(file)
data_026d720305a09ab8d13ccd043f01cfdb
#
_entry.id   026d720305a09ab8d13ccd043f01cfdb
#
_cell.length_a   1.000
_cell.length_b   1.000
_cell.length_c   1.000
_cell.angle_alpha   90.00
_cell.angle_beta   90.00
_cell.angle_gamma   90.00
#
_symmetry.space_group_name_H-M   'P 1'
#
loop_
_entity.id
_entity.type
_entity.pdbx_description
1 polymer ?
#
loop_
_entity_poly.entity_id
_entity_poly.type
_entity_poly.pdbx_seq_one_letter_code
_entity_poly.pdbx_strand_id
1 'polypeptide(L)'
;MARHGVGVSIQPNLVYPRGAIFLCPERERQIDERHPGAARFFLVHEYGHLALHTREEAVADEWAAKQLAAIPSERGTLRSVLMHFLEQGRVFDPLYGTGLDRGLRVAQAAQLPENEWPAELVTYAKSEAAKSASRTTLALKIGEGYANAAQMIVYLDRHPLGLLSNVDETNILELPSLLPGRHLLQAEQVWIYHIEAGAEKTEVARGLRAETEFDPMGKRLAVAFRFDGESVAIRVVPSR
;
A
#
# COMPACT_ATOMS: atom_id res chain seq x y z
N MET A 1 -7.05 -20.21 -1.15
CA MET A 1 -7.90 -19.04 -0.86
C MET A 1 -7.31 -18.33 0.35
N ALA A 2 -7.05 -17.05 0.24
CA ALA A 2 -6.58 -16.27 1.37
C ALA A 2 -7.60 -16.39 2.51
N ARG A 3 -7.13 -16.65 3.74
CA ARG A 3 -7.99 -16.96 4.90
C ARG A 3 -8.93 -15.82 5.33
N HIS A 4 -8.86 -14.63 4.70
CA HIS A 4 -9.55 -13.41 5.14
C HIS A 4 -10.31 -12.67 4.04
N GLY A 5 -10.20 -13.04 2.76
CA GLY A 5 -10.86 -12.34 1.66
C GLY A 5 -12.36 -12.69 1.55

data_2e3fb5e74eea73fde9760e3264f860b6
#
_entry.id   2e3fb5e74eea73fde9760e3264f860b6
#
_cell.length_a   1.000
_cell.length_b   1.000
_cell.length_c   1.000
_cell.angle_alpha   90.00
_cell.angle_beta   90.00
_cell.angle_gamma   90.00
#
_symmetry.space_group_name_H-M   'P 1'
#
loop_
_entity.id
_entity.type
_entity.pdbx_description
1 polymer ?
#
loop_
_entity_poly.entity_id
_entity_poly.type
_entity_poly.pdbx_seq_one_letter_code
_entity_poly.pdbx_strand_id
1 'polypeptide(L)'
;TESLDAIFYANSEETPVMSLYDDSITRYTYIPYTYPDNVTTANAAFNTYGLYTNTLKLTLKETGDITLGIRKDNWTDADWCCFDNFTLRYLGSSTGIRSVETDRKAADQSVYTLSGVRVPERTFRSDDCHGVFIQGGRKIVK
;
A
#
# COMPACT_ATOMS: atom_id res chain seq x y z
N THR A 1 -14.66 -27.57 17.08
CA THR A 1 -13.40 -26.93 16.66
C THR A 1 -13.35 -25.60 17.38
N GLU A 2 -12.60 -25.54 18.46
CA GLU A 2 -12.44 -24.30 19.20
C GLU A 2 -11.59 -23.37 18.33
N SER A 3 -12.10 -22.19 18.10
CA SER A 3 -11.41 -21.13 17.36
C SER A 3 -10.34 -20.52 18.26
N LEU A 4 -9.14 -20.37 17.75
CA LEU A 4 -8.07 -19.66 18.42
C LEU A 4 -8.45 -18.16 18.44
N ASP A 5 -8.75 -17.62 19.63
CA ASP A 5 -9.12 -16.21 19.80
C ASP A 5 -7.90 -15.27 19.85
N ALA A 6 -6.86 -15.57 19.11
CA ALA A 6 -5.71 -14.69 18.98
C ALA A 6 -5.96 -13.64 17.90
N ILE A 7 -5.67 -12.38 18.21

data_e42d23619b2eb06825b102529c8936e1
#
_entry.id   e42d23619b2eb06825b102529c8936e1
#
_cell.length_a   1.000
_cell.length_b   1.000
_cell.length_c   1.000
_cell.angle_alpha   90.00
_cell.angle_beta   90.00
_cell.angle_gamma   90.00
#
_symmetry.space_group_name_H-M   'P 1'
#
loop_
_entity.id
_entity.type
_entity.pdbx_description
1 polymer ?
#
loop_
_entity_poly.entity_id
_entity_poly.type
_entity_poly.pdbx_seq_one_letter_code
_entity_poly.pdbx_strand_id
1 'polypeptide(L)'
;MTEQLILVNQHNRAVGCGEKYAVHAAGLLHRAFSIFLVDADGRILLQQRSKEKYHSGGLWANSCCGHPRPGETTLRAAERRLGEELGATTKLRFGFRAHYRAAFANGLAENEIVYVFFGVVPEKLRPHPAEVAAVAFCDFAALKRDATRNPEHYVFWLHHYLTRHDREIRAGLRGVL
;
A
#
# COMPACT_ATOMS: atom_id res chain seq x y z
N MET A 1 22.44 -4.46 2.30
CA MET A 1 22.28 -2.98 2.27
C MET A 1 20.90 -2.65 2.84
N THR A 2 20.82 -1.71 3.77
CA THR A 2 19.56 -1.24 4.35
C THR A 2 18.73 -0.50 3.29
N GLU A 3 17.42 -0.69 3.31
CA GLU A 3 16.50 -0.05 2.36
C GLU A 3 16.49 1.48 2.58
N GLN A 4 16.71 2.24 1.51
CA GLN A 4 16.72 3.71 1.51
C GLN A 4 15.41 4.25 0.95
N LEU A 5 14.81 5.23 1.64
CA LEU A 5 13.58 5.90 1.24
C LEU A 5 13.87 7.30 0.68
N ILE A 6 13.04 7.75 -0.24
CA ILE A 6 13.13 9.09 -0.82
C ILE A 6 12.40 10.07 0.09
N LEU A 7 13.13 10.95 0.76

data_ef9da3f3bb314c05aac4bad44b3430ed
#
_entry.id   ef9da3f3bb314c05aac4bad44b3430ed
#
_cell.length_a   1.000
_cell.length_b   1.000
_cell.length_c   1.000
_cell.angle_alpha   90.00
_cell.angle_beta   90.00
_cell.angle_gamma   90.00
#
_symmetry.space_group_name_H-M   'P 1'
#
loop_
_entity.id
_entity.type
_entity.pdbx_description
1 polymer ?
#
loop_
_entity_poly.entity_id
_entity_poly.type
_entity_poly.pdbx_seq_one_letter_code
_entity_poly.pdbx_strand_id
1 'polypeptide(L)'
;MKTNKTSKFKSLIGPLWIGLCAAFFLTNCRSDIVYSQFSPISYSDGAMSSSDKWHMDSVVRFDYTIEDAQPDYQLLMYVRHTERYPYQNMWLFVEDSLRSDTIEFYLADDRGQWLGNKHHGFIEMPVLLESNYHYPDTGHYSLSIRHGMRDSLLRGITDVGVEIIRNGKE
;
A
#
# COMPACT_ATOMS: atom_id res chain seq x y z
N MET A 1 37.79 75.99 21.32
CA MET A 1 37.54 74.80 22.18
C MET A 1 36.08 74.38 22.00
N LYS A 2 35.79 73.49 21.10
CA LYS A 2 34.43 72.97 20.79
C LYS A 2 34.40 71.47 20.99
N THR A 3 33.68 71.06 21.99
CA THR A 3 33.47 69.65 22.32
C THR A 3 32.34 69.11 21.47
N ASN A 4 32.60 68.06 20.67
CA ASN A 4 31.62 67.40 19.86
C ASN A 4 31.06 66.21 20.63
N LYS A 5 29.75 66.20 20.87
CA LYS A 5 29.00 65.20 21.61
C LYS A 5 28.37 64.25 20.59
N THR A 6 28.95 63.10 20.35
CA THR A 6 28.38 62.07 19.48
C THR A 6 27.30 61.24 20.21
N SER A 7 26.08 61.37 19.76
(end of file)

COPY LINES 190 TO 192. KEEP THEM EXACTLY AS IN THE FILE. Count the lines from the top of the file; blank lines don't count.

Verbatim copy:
CA THR A 6 28.38 62.07 19.48
C THR A 6 27.30 61.24 20.21
N SER A 7 26.08 61.37 19.76